You might say:
- “how would I know if you were struggling?”
- “what’s your go to thing, if you’re having a difficult time?”
- “what does your comfort zone look like if you’re feeling out of sorts?”
- “what does low mood look like for you?”
- “how do you unwind after a difficult day? What about a difficult week or month?”
- “how do you recognise if you’re struggling?”
Conversation, Kindness and Compassion Are Key
Understanding your own behaviours and talking to other people about them will make other people feel more safe and comfortable to do that too. The conversation can be helpful in itself, before any of those behaviours have even been demonstrated. If for instance, someone tells you that their go to thing is alcohol when they’re struggling, you might think to talk to them if they’re looking a bit jaded over a period of time. Please don’t say something like “are you drinking more? You did say that was your thing”, as that won’t endear anyone to open up to you but by recognising that alcohol and sleep are not good bedfellows, it might alert you to have a conversation with someone that you care about. If someone tends to shut themselves away during difficult times, please don’t say “come out with us, it’ll make you feel better!” as that’s highly unlikely to do the trick but offering to go for a coffee or engage in a more gentle, one to one pursuit might be an effective way to get someone to talk about how things are going.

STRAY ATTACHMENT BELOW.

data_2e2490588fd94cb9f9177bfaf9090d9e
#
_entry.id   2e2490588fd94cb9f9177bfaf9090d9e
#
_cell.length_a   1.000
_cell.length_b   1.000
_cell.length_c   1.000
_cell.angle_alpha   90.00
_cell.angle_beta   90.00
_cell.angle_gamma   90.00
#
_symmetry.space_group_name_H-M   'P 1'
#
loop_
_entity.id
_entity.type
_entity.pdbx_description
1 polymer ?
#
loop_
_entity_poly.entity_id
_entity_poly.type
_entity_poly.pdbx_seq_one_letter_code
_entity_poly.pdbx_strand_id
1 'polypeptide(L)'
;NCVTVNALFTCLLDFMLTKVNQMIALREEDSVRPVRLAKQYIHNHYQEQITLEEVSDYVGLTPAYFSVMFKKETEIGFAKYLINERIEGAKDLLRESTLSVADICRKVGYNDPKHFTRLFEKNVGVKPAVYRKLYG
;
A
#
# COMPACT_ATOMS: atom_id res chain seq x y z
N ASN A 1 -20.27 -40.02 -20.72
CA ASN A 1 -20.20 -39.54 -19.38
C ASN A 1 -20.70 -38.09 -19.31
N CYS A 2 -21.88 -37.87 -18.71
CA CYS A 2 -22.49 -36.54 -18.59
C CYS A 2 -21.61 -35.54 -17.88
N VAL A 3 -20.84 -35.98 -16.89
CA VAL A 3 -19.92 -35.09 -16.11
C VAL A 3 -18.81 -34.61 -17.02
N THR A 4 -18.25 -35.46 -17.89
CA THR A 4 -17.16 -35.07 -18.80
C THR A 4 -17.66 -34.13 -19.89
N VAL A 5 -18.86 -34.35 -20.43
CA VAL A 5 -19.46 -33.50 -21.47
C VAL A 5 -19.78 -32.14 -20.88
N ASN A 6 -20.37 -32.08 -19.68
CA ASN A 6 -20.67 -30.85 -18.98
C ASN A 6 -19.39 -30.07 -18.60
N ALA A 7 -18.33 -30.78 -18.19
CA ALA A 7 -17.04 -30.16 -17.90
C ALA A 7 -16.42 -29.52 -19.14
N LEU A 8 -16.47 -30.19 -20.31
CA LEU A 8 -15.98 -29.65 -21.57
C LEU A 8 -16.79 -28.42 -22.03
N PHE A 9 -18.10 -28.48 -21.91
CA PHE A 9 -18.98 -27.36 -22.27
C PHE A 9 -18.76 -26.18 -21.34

We’re all different and so one’s person’s preference is another person’s discomfort but by talking about your own ‘out of sorts’ behaviour you can encourage other people to think about their own behaviours when they’re struggling. In a work environment you might say “what differences would we see in your behaviour if you were having a difficult week?”. We all know how we behave when we’re struggling, we just don’t really talk about it! But a conversation can make us feel more at ease about how we respond to more difficult times as we demonstrate the behaviours we’ve acknowledged, so everyone knows where we’re at. Although that can be the fear can’t it, that we let people know that we’re struggling, that we’re not as invincible as we like people to think. Yikes!
Sometimes it’s good to let someone get on with it, leave them be but offer support if it’s wanted, and other times a more assertive, “I’d really like to sit down and discuss this with you” might be required. Sometimes a ‘thinking of you’ is enough. But one thing’s for sure, with kindness and compassion, to yourself and other people, you can’t really go far wrong, out of sorts or not.
Take good care please, be kind to yourselves and others, and have a great day.
Best wishes, Karen